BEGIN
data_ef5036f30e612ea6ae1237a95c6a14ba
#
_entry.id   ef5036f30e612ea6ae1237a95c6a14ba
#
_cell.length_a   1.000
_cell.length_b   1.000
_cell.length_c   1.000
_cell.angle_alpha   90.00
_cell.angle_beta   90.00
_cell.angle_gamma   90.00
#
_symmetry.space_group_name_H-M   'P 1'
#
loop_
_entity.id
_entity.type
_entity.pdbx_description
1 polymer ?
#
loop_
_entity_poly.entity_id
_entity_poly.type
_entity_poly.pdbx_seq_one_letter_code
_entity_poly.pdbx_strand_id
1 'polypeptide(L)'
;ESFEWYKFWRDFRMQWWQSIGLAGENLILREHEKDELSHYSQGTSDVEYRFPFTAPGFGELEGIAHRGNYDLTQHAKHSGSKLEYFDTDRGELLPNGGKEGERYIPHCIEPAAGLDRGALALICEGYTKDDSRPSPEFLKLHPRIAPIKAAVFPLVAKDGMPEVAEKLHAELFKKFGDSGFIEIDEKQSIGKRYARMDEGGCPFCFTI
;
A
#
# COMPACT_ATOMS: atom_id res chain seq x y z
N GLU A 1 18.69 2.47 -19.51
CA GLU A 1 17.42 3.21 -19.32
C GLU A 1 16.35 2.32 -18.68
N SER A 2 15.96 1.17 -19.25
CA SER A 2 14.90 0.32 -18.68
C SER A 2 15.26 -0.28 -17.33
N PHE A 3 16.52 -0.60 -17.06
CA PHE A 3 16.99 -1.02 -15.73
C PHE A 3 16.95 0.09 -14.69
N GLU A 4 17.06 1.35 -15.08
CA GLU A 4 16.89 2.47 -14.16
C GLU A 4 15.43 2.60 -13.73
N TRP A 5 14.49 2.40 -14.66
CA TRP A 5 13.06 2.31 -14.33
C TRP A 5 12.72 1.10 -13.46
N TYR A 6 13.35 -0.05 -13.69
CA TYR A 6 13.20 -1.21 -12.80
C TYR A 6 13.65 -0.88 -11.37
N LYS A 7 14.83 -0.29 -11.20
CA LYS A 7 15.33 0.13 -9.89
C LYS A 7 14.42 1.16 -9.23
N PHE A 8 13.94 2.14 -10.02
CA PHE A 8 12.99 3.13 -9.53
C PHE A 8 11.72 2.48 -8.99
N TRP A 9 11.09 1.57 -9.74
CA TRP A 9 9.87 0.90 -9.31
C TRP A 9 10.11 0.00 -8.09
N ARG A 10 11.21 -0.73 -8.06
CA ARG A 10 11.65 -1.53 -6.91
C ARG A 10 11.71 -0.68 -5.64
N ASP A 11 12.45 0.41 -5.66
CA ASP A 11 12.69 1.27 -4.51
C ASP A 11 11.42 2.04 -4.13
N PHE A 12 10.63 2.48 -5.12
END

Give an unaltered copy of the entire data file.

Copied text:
data_ef5036f30e612ea6ae1237a95c6a14ba
#
_entry.id   ef5036f30e612ea6ae1237a95c6a14ba
#
_cell.length_a   1.000
_cell.length_b   1.000
_cell.length_c   1.000
_cell.angle_alpha   90.00
_cell.angle_beta   90.00
_cell.angle_gamma   90.00
#
_symmetry.space_group_name_H-M   'P 1'
#
loop_
_entity.id
_entity.type
_entity.pdbx_description
1 polymer ?
#
loop_
_entity_poly.entity_id
_entity_poly.type
_entity_poly.pdbx_seq_one_letter_code
_entity_poly.pdbx_strand_id
1 'polypeptide(L)'
;ESFEWYKFWRDFRMQWWQSIGLAGENLILREHEKDELSHYSQGTSDVEYRFPFTAPGFGELEGIAHRGNYDLTQHAKHSGSKLEYFDTDRGELLPNGGKEGERYIPHCIEPAAGLDRGALALICEGYTKDDSRPSPEFLKLHPRIAPIKAAVFPLVAKDGMPEVAEKLHAELFKKFGDSGFIEIDEKQSIGKRYARMDEGGCPFCFTI
;
A
#
# COMPACT_ATOMS: atom_id res chain seq x y z
N GLU A 1 18.69 2.47 -19.51
CA GLU A 1 17.42 3.21 -19.32
C GLU A 1 16.35 2.32 -18.68
N SER A 2 15.96 1.17 -19.25
CA SER A 2 14.90 0.32 -18.68
C SER A 2 15.26 -0.28 -17.33
N PHE A 3 16.52 -0.60 -17.06
CA PHE A 3 16.99 -1.02 -15.73
C PHE A 3 16.95 0.09 -14.69
N GLU A 4 17.06 1.35 -15.08
CA GLU A 4 16.89 2.47 -14.16
C GLU A 4 15.43 2.60 -13.73
N TRP A 5 14.49 2.40 -14.66
CA TRP A 5 13.06 2.31 -14.33
C TRP A 5 12.72 1.10 -13.46
N TYR A 6 13.35 -0.05 -13.69
CA TYR A 6 13.20 -1.21 -12.80
C TYR A 6 13.65 -0.88 -11.37
N LYS A 7 14.83 -0.29 -11.20
CA LYS A 7 15.33 0.13 -9.89
C LYS A 7 14.42 1.16 -9.23
N PHE A 8 13.94 2.14 -10.02
CA PHE A 8 12.99 3.13 -9.53
C PHE A 8 11.72 2.48 -8.99
N TRP A 9 11.09 1.57 -9.74
CA TRP A 9 9.87 0.90 -9.31
C TRP A 9 10.11 0.00 -8.09
N ARG A 10 11.21 -0.73 -8.06
CA ARG A 10 11.65 -1.53 -6.91
C ARG A 10 11.71 -0.68 -5.64
N ASP A 11 12.45 0.41 -5.66
CA ASP A 11 12.69 1.27 -4.51
C ASP A 11 11.42 2.04 -4.13
N PHE A 12 10.63 2.48 -5.12